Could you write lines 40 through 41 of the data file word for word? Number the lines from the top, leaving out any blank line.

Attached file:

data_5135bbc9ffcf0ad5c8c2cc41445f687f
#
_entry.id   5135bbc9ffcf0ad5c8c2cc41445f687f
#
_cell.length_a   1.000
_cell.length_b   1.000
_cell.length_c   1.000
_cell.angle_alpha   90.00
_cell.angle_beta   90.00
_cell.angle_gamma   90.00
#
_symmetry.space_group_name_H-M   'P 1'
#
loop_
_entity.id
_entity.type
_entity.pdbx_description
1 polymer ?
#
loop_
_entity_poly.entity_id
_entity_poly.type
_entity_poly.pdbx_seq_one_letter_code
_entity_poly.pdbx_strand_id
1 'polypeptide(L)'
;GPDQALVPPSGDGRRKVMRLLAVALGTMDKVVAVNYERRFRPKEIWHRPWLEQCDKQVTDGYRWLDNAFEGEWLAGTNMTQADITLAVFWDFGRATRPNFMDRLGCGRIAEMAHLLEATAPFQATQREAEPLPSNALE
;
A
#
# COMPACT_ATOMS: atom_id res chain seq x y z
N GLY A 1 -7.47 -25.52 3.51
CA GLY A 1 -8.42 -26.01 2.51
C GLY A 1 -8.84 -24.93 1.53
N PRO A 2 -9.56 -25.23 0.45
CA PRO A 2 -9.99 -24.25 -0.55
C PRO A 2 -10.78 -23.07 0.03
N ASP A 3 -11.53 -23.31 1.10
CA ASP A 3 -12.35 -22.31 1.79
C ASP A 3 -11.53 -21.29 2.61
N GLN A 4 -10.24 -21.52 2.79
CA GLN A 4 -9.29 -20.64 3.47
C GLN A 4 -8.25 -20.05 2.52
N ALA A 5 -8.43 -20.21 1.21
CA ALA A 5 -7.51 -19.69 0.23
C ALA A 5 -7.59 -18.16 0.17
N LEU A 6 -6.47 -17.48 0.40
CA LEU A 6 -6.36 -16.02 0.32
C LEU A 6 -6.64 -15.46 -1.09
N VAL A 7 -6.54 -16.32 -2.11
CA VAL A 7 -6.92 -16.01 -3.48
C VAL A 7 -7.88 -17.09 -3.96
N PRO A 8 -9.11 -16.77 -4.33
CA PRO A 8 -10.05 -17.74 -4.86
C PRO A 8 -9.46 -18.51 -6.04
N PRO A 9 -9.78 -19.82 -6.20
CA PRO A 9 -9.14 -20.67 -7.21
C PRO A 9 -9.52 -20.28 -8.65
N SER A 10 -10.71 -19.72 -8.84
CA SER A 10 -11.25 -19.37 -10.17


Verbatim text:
N GLN A 4 -10.24 -21.52 2.79
CA GLN A 4 -9.29 -20.64 3.47